No trip to Iceland is complete without a soak in one — or all — of these scenic hot springs.

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From erupting volcanoes to powerful geysers, Iceland is teeming with geothermal energy — and few experiences immerse visitors in this natural phenomenon like the country's signature hot springs. Toasty, tranquil thermal baths abound across the country, from the beloved Blue Lagoon outside Reykjavik to the far-flung Mývatn Nature Baths in the mountainous north.

If you're planning a visit to the Land of Fire and Ice, here are seven of the best Iceland hot springs you shouldn't miss.

Sky Lagoon

Sky Lagoon
Credit: Courtesy of Sky Lagoon

Built into Iceland's craggy Atlantic coast, the Sky Lagoon pairs dramatic ocean scenery with soothing hot-spring serenity. Located in Kársnes Harbour, just outside Reykjavik, it's also one of the country's newest thermal spas, having opened in March 2021. This geothermal pool, which regularly hovers between 100 to 104 degrees Fahrenheit, features a 230-foot ocean-view infinity edge. Other on-site features include a cold pool, sauna, cold mist, steam room, and shower.

Secret Lagoon

Secret Lagoon
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Iceland's oldest swimming pool is also one of its best hot springs. The Secret Lagoon, known by locals as Gamla Laugin, opened for recreation in 1891. It continues to offer the country's signature attraction: water naturally heated to around 100 to 104 degrees Fahrenheit. The toasty lagoon, warmed by three nearby geysers, also boasts an allure that's rare in Iceland's best hot springs: privacy. It's located in the Hverahólmi geothermal area, just beyond the Golden Circle and mostly off the tourist track.

Mývatn Nature Baths

Myvatn Nature Baths
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Enjoy northern Iceland's snow-capped mountains and ethereal aurora borealis displays from the comfort of Mývatn Nature Baths, a hot spring located about 50 miles from Akureyri. These cozy pools are naturally heated in the Lake Mývatn geothermal area; they lie just 65 miles south of the Arctic Circle. In addition to the relaxing alkaline bathing lagoon, facilities here include saunas, steam baths, and an on-site café.

Seljavallalaug

Seljavallaug swimming pool
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Don't let Seljavallalaug's low-frills digs fool you — this pool in southern Iceland is one of the area's most calming natural gems. At 30 by 82 feet, Seljavallalaug is among the country's largest swimming pools. It's free and open to the public, but unlike most hot springs, it's a swim-at-your-own-risk kind of place. Seljavallalaug is not regularly cleaned, and therefore, algae can accumulate. It also has no lifeguards or facilities — and for many, that's the draw. The location, tucked between mountains on the rugged southern coast, promises dramatic mountain-meets-ocean scenery.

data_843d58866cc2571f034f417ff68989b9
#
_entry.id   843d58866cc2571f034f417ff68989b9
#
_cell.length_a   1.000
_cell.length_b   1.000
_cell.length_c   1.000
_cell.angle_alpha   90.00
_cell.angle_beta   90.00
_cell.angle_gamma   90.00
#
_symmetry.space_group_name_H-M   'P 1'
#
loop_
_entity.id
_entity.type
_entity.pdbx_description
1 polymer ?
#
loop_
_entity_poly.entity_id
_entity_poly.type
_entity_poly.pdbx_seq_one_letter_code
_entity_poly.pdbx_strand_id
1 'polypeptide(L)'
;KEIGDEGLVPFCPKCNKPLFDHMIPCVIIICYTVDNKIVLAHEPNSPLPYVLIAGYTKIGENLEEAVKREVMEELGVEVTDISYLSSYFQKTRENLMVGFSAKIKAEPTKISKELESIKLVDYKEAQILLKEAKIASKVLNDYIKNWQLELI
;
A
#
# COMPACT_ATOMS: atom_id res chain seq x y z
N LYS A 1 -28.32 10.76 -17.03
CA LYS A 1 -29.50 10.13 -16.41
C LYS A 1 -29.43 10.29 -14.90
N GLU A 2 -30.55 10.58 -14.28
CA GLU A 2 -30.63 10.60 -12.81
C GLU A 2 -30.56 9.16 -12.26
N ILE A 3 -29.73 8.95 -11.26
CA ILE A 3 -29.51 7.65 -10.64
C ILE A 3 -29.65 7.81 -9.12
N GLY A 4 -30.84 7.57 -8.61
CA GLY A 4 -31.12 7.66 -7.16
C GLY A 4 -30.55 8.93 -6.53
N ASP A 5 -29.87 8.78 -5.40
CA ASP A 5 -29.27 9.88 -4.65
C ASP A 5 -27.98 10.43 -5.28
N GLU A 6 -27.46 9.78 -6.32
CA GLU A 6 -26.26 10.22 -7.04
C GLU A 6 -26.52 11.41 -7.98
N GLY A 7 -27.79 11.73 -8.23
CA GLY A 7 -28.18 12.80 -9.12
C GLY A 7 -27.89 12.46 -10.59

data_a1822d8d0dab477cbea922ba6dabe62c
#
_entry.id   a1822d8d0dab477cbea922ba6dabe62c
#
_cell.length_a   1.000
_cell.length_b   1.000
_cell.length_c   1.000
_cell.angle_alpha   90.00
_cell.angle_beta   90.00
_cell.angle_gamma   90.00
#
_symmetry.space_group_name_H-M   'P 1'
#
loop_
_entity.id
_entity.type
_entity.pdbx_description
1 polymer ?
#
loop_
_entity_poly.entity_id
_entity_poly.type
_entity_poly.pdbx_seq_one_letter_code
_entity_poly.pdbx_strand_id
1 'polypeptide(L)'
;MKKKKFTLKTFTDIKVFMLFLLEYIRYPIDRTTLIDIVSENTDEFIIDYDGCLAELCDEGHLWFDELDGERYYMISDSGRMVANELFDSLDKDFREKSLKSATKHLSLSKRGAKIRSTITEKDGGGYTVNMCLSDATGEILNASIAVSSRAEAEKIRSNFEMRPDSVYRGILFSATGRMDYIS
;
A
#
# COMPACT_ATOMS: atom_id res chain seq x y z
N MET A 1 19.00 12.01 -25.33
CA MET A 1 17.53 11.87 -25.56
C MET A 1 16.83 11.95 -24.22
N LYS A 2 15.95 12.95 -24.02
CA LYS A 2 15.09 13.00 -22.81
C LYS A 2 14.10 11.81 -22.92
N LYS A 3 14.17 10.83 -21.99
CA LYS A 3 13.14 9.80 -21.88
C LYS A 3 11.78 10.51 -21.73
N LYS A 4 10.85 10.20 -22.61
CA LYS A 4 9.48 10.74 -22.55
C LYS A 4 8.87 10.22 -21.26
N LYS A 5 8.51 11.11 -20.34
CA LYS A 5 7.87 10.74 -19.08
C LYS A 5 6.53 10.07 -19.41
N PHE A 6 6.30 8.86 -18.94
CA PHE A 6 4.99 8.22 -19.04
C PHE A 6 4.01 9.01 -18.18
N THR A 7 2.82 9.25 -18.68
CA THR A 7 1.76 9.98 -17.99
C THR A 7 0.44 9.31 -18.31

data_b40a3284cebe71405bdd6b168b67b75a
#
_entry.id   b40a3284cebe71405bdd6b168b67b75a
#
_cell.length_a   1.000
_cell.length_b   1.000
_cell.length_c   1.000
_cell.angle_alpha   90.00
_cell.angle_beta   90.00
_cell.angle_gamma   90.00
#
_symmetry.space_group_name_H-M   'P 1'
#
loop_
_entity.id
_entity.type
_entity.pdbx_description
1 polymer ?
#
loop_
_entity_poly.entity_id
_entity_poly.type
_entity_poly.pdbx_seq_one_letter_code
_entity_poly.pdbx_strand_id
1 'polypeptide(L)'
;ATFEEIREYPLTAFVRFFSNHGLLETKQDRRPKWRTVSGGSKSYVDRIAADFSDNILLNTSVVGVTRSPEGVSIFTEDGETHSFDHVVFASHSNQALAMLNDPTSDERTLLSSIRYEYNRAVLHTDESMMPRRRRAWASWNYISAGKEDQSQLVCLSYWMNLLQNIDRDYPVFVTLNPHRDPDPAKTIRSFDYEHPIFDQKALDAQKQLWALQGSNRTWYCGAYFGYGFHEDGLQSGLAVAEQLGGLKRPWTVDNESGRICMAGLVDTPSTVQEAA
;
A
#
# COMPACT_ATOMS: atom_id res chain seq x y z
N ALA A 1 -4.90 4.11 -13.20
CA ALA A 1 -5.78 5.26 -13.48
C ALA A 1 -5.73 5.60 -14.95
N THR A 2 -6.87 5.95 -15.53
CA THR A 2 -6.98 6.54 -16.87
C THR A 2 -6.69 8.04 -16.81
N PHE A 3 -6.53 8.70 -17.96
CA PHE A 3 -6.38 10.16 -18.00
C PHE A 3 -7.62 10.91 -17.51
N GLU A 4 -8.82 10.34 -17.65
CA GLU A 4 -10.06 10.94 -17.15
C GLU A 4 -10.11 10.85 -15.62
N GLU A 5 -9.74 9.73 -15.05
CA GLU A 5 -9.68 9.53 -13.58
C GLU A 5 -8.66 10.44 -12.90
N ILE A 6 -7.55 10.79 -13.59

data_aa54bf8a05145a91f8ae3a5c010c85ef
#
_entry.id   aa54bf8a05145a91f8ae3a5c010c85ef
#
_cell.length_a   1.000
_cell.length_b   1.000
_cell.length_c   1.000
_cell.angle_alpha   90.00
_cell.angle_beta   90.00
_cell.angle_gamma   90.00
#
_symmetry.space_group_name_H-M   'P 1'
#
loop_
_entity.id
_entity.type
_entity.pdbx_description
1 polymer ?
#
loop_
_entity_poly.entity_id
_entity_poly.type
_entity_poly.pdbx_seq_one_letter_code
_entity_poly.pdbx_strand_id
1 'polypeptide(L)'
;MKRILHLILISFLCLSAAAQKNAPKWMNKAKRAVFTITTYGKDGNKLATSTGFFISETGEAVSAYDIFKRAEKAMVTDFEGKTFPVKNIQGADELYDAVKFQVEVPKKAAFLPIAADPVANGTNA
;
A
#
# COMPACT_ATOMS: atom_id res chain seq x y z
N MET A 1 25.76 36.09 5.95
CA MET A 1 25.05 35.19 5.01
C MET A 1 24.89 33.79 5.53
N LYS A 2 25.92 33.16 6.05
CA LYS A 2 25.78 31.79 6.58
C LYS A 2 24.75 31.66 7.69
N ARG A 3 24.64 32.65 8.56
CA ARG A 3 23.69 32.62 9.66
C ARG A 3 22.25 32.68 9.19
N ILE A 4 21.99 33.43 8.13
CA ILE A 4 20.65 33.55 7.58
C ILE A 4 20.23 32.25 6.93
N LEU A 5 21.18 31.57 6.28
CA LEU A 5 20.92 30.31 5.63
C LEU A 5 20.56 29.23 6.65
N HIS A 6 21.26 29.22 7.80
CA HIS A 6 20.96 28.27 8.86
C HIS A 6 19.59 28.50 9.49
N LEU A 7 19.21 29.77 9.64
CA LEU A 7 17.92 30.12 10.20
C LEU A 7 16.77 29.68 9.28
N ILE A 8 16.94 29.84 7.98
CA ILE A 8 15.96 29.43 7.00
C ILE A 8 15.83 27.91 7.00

Reykjadalur Steam Valley

Reykjadalur valley
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It doesn't get more natural than a soak in Reykjadalur, a mossy green valley dotted with hot springs, mud pools, and a naturally warmed river that's safe for swimming. Just 30 miles from Reykjavik, Reykjadalur is a quick day trip option. From the parking lot, it's a two-mile hike to the swimmable river. Stick to the trail and avoid the mud pools and hot pools along the way. The swimmable river, a thin sliver of water that remains around 104 degrees Fahrenheit, is flanked by a boardwalk for easy access.

Blue Lagoon

Blue Lagoon geothermal hot spring
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When it comes to Iceland's best hot springs, it's hard to beat the Blue Lagoon. This iconic Iceland attraction is the ultimate in hot springs luxury: Visitors can enjoy steamy turquoise waters with swim-up bars, spas, and even a glamorous on-site accommodation, the Silica Hotel. The location mixes striking décor, from moss-dusted boulders to picturesque bridges, with upscale wellness offerings like an in-water massage, mask bar, and sauna. And Blue Lagoon isn't just tranquil; it's convenient. It's located near the Keflavik Airport, making it the perfect place to beat jet lag before starting an Iceland excursion.

GeoSea Geothermal Sea Baths

Geosea Geothermal Sea Baths
Credit: Courtesy of Geosea Geothermal Sea Baths

Built in the quaint fishing town of Húsavik, the GeoSea Geothermal Sea Baths offer a dose of Icelandic culture. These mountain-fringed springs sit along a cliff overlooking the Skjálfandi Bay and, to the north, the Arctic Circle. Come for the mineral-rich hot springs, stay for the chance to see whales or, if the season's right, the northern lights. These relaxing hot springs, which stay around 100 degrees Fahrenheit, include changing rooms, storage, and on-site beverages.